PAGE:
Today I startled a 4- to 5-foot-long rat snake on its way into my garage. I stood still once I noticed it; it had already noticed me and gone still, assessing my threat potential. After about 30 seconds it decided all was well and continued on its way. I have had rat snakes living in my garage before and welcome this one, as I have trapped 13 mice in my kitchen in the last 4 weeks. I'd much rather have the snake feed on them than toss their dead bodies into the small-animal graveyard at the edge of the woods off my deck.
I'm uncertain of the size because coiling makes estimation of length very difficult. My field guide to reptiles says rat snakes range from 42 to 102 inches, so this would be a small one. They are harmless, nonvenomous, who kill like constrictors. My cat had a run-in with one about 5 years ago. I noticed her being very still and focused out on the deck. When I went to look I found her facing down a 6- to 8-foot-long black snake that had raised the front half of its body straight up, head drawn back in an S curve, mouth open. The snake was about 6 feet away and neither creature was moving. I told my cat she was probably safe from this snake, but there are nasty ones up here (timber rattlesnakes) so I preferred that she be very respectful of the species in general, and I carried her into the house to watch from behind the slider. The snake maintained its defensive posture for nearly a minute before standing down and slithering away beneath the deck. I have since found rat snakes curled up on the cinderblocks inside the garage and climbing the rock wall just outside it on several occasions. We cohabit quite nicely.
Mice are a different matter. I don't like to kill, but even one mouse will trash your entire kitchen very quickly. They are filthy creatures, and I have learned not to tolerate them. I use old-fashioned spring-type mouse traps because they are reusable and because they kill quickly and cleanly. I bought a sticky trap once, but it had two major drawbacks. The gluey substance on it gave me a sinus headache, and once the mouse had got stuck on it you were supposed to just throw it away. Poor mouse might take weeks to starve to death or suffocate, futilely attempting to escape every moment. When I had trapped the mouse on this thing, I could not just throw it in the garbage. I actually took it outside and one by one unstuck the little pink feet, then threw the wee gray thing with all its toes intact into the yard. Call me a softy. Then I threw the foul-smelling trap into the garbage bag in the garage to get rid of my sinus headache.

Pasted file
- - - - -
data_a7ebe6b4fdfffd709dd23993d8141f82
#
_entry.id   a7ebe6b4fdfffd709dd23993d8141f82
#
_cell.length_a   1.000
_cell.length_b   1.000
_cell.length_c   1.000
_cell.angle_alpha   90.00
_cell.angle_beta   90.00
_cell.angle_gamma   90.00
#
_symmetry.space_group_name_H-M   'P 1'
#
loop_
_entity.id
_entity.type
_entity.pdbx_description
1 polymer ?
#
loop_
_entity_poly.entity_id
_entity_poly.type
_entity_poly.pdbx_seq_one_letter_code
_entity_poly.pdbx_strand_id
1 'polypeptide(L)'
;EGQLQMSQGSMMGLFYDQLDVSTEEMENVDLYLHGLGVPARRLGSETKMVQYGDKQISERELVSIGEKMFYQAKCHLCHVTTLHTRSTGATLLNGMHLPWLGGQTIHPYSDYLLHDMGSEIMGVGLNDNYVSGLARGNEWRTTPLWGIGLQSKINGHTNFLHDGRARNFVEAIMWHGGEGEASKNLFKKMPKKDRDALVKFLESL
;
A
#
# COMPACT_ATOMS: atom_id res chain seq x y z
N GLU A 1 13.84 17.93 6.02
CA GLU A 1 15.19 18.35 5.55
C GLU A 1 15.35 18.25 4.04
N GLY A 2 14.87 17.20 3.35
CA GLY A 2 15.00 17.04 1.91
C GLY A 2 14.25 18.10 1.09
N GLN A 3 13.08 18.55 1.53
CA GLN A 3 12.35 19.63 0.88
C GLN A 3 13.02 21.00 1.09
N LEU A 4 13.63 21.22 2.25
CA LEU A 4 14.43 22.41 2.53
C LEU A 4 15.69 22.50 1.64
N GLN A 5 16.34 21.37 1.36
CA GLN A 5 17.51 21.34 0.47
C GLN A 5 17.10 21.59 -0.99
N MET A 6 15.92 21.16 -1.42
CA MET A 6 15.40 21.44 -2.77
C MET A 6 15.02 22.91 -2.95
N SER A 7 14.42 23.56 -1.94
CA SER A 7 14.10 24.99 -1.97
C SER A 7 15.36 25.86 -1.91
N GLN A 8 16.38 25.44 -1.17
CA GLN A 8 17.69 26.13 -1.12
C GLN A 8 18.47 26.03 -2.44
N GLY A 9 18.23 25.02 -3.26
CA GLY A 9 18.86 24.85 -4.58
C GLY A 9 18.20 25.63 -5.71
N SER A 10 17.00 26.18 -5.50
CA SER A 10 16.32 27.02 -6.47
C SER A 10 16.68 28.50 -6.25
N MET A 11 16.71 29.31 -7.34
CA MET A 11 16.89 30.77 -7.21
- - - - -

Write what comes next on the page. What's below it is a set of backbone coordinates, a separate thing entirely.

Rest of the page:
Not sure why I suddenly have so many mice invading my kitchen in the summer when I had none all winter. Mouse invasions are sporadic: none for months, and then a slew. One winter I trapped 8 and the cat caught 12 over 3 months. I knew the cat was getting old when I realized it had been 2 years since she caught anything. She was the major reason for the small-animal graveyard. It seemed disrespectful to throw her catches into the garbage and absurd to actually bury them, so I chose a shady area full of low-growing shrubs about 8 feet from the deck and simply tossed them in that general direction with a short prayer to the Mother Goddess to take her beautiful creature back to her loving bosom. Over the years this space has received many birds, many bats, a number of voles, several flying squirrels, and a praying mantis.
About a year ago, while clearing the path around the house that passes this part of the yard, I decided to investigate the area for the presence of small bones. I found none. Not one. Dozens of creatures went to their maker in this space, and there is no evidence of it whatsoever. Even small bones would take more than a few years to disintegrate entirely. Where are all the bones?? All I can think is that one or another of the carnivores inhabiting my property smelled fresh kill and carried it off to feast. Or perhaps the turkey vultures came when I wasn't looking. There are plenty of them hereabouts; the area just to the north of me is called Buzzard Flats (great country name, ain't it?). Would I really not notice a turkey vulture (wing span 6 ft) descending within 8 feet of my house? Mysteries are everywhere in this world.